A D.C. Superior Court judge ruled Friday that District lawmakers — not members of Congress — have the power to control locally raised dollars, a decision that local officials hailed as a step toward autonomy.

Judge Brian Holeman upheld the Budget Autonomy Act, which voters approved in 2013. Questions about the act’s legality had left the measure in limbo.

Holeman found that the Home Rule Act allowed for the city to seek full control of dollars raised by local taxes and fees, and that the will of the voters should be preserved.

“This Court is unable to interfere with that lawful delegation of authority and exercise of that delegated authority by the Council, the Mayor, and the citizens of the District of Columbia,” the judge wrote in a 29-page opinion.

The referendum has been tied up in court for years. Attorneys for D.C. Mayor Muriel E. Bowser (D) and the District have argued that it was legal, while the District’s chief financial officer contended that it was in violation of authority Congress has over the city under the Constitution.

“This ruling is an important step toward greater independence and autonomy for the District, as we continue to strive for the full statehood,” Bowser said in a statement.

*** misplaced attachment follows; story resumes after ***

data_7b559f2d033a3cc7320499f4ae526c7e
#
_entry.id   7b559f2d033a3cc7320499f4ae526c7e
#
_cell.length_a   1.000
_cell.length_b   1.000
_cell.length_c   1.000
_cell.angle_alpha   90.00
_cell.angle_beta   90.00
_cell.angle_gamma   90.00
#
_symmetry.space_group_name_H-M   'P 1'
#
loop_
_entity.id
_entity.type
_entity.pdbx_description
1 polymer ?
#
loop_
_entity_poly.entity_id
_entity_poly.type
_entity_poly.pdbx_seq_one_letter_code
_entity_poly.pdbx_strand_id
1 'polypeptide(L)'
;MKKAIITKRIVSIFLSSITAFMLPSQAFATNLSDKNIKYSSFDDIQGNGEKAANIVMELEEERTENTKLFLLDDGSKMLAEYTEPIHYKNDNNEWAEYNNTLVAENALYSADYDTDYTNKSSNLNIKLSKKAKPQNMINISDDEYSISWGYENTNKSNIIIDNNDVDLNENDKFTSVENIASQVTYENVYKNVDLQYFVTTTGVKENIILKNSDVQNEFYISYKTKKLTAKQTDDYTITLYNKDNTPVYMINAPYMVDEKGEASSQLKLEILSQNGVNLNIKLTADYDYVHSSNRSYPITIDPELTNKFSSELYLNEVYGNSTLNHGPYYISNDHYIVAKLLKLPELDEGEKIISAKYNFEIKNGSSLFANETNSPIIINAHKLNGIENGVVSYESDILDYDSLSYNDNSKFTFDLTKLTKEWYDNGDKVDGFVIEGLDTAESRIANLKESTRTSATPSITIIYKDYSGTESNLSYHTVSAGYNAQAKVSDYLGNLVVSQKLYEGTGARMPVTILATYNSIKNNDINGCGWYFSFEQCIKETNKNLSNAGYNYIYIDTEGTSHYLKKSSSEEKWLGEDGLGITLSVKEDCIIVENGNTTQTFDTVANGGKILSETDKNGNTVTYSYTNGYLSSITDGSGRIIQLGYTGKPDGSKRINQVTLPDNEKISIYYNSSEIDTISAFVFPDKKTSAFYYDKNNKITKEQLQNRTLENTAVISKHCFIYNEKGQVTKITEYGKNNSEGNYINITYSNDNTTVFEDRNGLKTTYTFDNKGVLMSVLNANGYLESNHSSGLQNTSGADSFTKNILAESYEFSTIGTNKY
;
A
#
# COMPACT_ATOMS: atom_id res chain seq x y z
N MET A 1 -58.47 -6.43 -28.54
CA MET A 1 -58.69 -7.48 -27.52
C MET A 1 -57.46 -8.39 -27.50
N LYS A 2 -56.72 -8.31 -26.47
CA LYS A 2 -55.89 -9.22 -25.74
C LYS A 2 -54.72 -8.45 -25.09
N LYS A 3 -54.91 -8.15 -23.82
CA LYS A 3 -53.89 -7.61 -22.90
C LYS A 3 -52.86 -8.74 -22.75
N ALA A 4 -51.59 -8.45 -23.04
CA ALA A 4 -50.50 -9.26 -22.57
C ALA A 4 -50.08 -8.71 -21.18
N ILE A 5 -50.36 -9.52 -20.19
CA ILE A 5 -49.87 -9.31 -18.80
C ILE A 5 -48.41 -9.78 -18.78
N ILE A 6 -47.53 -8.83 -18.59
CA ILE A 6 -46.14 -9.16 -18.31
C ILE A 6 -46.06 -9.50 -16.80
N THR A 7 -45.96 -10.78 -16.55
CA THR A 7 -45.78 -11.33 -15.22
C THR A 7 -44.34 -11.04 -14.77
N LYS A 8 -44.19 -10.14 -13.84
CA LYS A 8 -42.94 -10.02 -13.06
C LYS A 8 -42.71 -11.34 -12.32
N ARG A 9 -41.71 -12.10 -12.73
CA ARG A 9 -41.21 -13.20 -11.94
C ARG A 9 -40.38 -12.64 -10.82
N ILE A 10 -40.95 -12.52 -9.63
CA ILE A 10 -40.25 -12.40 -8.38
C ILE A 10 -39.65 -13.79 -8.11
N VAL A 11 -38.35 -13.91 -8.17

D.C. Council member David Grosso (I-At Large) said the ruling means that the District can “spend all of our own money without congressional approval.”

And how might it be felt at ground level? For one, the city is prohibited from spending any local dollars to provide low-income residents access to full reproductive-health services, he noted.

But with budget autonomy, Grosso said, things could change. “When we have our own budget, if it doesn’t go to Congress, then it is likely we could actually spend dollars in that way — if that’s what we decide to do,” he said.

The District’s right to adopt its own budget was part of the city’s long-standing campaign for statehood.

Robert Marus, a spokesman for the D.C. attorney general’s office, which litigated on behalf of the District’s chief financial officer, said his office will review the judge’s ruling and make a decision regarding an appeal.

In a statement, Del. Eleanor Holmes Norton (D-D.C.) called the judge’s ruling “historic” and said she hopes that the D.C. attorney general and chief financial officer accept the judge’s ruling.

Meanwhile, Congress would still have to approve about 10 percent of the District’s federal budget, as opposed to the 90 percent of the funds that are appropriated for local spending.